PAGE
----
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Students, community members gather on Main Quad to protest anti-Black racism

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Students gathered at Main Quad on Friday evening to protest anti-Black racism, marking the third on-campus demonstration in two days amid nationwide protests of racial injustice and police brutality.

A crowd of around 100 students and community members wearing facemasks gathered in front of Memorial Church at 5:45 p.m. Many entered from Jane Stanford Way, still covered in chalk messages from Thursday’s demonstration. At the organizers’ request, protestors divided between Black students, who stood in rows at the center of Main Quad, and non-Black students who stood facing them in solidarity from the edge of the quad. Several speakers stood in the center and addressed both crowds.

“These people right here [Black students], the people who you get on the streets, we’re not fragile,” said Olamide Abiose, a third-year law student, to the crowd. “This is a community that has dealt with slavery, segregation, Jim Crow laws, mass incarceration, and a lot of us have not had the luxury of just discovering racism this week.”

“I’m not interested in people who are speaking up right now because they pity their Black friends,” she added. “I’m interested in people who are acting out and speaking up because they recognize that their very humanity is at stake.”

Speakers also joined local artists in sharing poetry and song with the protesters. Documentary filmmaker Angelica Ekeke performed an original song and community artist and activist Sierra Gonzalez performed an original composition of poetic rap. Second-year law student Lisa Muloma read the poem “dear white america” by Danez Smith, and singer Paul Wade led the crowd singing “A Change is Gonna Come” and “Ain’t Gonna Let Nobody Turn Me Around.”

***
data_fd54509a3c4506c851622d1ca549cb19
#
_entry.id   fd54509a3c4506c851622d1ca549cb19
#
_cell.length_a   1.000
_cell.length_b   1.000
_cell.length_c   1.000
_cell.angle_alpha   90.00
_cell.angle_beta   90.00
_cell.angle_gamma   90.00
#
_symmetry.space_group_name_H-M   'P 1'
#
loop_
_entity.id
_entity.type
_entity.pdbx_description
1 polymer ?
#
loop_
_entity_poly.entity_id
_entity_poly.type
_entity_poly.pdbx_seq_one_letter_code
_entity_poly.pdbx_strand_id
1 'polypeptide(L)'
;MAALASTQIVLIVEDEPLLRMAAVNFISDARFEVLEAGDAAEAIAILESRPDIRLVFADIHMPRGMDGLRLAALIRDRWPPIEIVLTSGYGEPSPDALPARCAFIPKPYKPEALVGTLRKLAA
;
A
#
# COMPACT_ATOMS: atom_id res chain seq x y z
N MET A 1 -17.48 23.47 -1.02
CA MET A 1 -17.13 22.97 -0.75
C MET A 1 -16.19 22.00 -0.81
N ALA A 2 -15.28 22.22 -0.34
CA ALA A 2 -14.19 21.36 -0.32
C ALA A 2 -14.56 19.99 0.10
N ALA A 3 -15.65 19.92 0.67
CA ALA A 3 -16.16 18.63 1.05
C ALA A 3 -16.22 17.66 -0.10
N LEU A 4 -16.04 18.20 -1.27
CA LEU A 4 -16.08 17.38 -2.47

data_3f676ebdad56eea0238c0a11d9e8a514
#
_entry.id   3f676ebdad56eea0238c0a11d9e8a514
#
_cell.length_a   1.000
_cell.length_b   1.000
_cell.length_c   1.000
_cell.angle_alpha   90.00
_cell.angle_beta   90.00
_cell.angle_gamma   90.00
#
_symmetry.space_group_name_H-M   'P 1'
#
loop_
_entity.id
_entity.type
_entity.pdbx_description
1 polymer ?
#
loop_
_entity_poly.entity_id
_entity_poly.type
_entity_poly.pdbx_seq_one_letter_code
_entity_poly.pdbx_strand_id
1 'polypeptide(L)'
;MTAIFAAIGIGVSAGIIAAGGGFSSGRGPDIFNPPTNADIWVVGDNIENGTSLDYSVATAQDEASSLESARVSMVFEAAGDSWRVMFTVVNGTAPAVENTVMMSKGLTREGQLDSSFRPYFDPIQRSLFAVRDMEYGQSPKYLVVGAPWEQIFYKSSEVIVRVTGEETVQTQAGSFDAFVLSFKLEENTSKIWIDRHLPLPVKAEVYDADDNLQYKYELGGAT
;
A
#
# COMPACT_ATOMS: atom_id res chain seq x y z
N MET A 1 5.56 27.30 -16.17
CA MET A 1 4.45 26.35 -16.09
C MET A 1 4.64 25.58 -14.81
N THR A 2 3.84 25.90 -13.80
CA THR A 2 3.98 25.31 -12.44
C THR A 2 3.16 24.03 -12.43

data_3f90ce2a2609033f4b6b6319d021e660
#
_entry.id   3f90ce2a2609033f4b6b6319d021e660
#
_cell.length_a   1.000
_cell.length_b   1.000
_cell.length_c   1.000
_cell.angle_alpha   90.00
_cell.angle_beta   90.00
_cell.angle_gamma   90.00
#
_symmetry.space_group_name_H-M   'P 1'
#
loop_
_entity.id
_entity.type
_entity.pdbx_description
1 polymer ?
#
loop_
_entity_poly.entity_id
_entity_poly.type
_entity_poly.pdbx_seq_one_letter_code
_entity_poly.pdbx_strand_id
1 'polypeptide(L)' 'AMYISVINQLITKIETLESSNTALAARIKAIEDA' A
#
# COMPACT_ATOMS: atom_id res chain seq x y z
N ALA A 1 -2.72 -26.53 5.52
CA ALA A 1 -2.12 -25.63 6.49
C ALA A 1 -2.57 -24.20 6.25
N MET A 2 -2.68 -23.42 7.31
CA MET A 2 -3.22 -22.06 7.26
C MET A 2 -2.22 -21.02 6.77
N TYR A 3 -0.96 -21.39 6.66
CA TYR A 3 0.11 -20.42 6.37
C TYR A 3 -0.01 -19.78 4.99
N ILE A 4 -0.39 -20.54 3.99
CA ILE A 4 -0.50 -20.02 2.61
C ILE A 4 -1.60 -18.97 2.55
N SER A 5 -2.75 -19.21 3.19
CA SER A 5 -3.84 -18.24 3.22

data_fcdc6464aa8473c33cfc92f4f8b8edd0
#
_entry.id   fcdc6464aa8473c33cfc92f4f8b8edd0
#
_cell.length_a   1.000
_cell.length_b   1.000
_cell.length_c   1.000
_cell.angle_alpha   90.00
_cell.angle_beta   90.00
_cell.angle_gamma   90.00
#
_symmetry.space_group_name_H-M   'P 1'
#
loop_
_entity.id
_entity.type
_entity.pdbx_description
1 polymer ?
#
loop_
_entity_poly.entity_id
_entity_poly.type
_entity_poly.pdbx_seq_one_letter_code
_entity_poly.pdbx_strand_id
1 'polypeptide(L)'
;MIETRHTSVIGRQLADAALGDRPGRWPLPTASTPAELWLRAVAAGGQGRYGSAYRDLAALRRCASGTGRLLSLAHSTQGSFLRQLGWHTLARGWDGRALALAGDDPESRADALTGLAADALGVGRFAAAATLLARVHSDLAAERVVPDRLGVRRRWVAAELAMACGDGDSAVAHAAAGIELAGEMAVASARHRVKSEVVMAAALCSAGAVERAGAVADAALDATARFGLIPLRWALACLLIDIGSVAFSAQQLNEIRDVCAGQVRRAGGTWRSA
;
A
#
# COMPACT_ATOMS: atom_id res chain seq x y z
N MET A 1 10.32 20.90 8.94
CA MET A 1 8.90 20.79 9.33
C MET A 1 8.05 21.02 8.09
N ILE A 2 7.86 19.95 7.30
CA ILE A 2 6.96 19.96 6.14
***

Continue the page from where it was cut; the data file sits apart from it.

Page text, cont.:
Most stirring was the crowd’s final song, a somber “Happy Birthday” for Breonna Taylor, a Black woman who was killed by police officers in her home in March, on what would have been her 27th birthday. 

At the end of the rally, Adrian Burrell, a first-year masters student in documentary film and one of the event’s organizers, read a list of demands that the crowd recited. 

“We demand the right to protest and be respected,” Burrell read. “We demand divestment from the police and investment in Black community. We demand immediate relief for Black communities. We demand community control. We demand an end to the war on Black people.”

Thursday evening’s protest follows two demonstrations yesterday on Jane Stanford Way and at the Li Ka Shing building on Stanford Medicine’s campus. Students have also participated in anti-racism protests nationwide.

“Across the diaspora, in London, in Paris, in the Netherlands, everywhere there’s people standing up, showing solidarity, showing that we’re not alone, that we love each other,” Burrell told The Daily after the rally. “I just wanted to try to hold a space where we can get that sentiment across to each other as best as we can while maintaining social distancing.”

“I grew up as a creative writer,” Muloma said. “I studied English in undergrad and usually I have things to say, but this moment has definitely been rendering a lot of us speechless … there’s a quote I love that talks about how suffering is kind of this silencing agent. If you’re in pain … you’re gritting your teeth and not like doing poems, and so I have been depending a lot on people who have written and have had the time and space and energy to write.”

“I don’t want to see another beautiful email,” she added when asked about what she hoped to see from Stanford’s administration and community moving forward. “I want to see actual change.”

The Daily has reached out to the University for comment.

“The Black Stanford community … they’ll always be in my heart for inviting me to that sacred space,” Gonzalez said. “… For the other students at Stanford that aren’t Black … What a privilege [it is] to have fellow students in your cohort that are willing to stand together, that are willing to raise these voices and these stories and these narratives to your campus.”

Burrell said he hopes all members of the Stanford community will engage in more conversation on racial injustice in the future.

“I would like to see more conversations among all members of the diaspora … on campus, along with conversations with allies, especially when they are willing to listen and understand how to show up for us,” he said.

This article has been corrected to reflect that the demonstration happened on Friday evening, not Thursday evening. The Daily regrets this error.

Contact Daniel Wu at dwu21 ‘at’ stanford.edu.

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Daniel Wu '21 is a Desk Editor for News, and also contributes to Sports, Arts & Life and The Daily's Graphics team. Contact him at dwu21 'at' stanford.edu.